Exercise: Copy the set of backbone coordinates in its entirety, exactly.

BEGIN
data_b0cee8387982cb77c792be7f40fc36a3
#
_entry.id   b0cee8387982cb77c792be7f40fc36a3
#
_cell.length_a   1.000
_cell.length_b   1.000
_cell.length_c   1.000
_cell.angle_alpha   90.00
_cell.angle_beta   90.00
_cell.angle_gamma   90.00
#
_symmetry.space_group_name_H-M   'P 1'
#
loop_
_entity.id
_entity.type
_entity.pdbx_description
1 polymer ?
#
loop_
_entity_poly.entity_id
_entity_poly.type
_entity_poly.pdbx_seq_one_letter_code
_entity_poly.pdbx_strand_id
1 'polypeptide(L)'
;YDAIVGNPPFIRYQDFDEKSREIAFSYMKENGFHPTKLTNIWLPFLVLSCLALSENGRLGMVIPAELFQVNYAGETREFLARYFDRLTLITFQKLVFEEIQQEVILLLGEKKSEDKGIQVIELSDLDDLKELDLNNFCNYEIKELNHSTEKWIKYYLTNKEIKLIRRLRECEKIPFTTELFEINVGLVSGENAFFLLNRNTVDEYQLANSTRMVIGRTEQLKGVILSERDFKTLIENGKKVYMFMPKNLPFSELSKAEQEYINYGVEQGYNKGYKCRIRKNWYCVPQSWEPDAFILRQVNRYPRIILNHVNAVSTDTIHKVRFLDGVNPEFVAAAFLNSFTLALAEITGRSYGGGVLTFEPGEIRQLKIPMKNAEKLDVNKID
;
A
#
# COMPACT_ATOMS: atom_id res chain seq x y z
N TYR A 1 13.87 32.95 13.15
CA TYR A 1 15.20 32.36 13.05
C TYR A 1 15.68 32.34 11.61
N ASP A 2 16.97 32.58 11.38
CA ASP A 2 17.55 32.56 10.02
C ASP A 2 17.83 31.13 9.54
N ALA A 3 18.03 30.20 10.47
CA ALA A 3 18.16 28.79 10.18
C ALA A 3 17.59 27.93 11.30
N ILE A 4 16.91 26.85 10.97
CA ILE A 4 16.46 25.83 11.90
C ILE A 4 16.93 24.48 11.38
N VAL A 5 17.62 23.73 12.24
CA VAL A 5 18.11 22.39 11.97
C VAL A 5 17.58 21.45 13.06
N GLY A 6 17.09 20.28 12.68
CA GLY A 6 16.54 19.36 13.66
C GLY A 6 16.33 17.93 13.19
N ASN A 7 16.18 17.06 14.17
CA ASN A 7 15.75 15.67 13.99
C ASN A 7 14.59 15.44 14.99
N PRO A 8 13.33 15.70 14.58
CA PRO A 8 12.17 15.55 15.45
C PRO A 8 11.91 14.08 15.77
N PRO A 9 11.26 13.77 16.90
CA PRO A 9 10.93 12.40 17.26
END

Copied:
data_b0cee8387982cb77c792be7f40fc36a3
#
_entry.id   b0cee8387982cb77c792be7f40fc36a3
#
_cell.length_a   1.000
_cell.length_b   1.000
_cell.length_c   1.000
_cell.angle_alpha   90.00
_cell.angle_beta   90.00
_cell.angle_gamma   90.00
#
_symmetry.space_group_name_H-M   'P 1'
#
loop_
_entity.id
_entity.type
_entity.pdbx_description
1 polymer ?
#
loop_
_entity_poly.entity_id
_entity_poly.type
_entity_poly.pdbx_seq_one_letter_code
_entity_poly.pdbx_strand_id
1 'polypeptide(L)'
;YDAIVGNPPFIRYQDFDEKSREIAFSYMKENGFHPTKLTNIWLPFLVLSCLALSENGRLGMVIPAELFQVNYAGETREFLARYFDRLTLITFQKLVFEEIQQEVILLLGEKKSEDKGIQVIELSDLDDLKELDLNNFCNYEIKELNHSTEKWIKYYLTNKEIKLIRRLRECEKIPFTTELFEINVGLVSGENAFFLLNRNTVDEYQLANSTRMVIGRTEQLKGVILSERDFKTLIENGKKVYMFMPKNLPFSELSKAEQEYINYGVEQGYNKGYKCRIRKNWYCVPQSWEPDAFILRQVNRYPRIILNHVNAVSTDTIHKVRFLDGVNPEFVAAAFLNSFTLALAEITGRSYGGGVLTFEPGEIRQLKIPMKNAEKLDVNKID
;
A
#
# COMPACT_ATOMS: atom_id res chain seq x y z
N TYR A 1 13.87 32.95 13.15
CA TYR A 1 15.20 32.36 13.05
C TYR A 1 15.68 32.34 11.61
N ASP A 2 16.97 32.58 11.38
CA ASP A 2 17.55 32.56 10.02
C ASP A 2 17.83 31.13 9.54
N ALA A 3 18.03 30.20 10.47
CA ALA A 3 18.16 28.79 10.18
C ALA A 3 17.59 27.93 11.30
N ILE A 4 16.91 26.85 10.97
CA ILE A 4 16.46 25.83 11.90
C ILE A 4 16.93 24.48 11.38
N VAL A 5 17.62 23.73 12.24
CA VAL A 5 18.11 22.39 11.97
C VAL A 5 17.58 21.45 13.06
N GLY A 6 17.09 20.28 12.68
CA GLY A 6 16.54 19.36 13.66
C GLY A 6 16.33 17.93 13.19
N ASN A 7 16.18 17.06 14.17
CA ASN A 7 15.75 15.67 13.99
C ASN A 7 14.59 15.44 14.99
N PRO A 8 13.33 15.70 14.58
CA PRO A 8 12.17 15.55 15.45
C PRO A 8 11.91 14.08 15.77
N PRO A 9 11.26 13.77 16.90
CA PRO A 9 10.93 12.40 17.26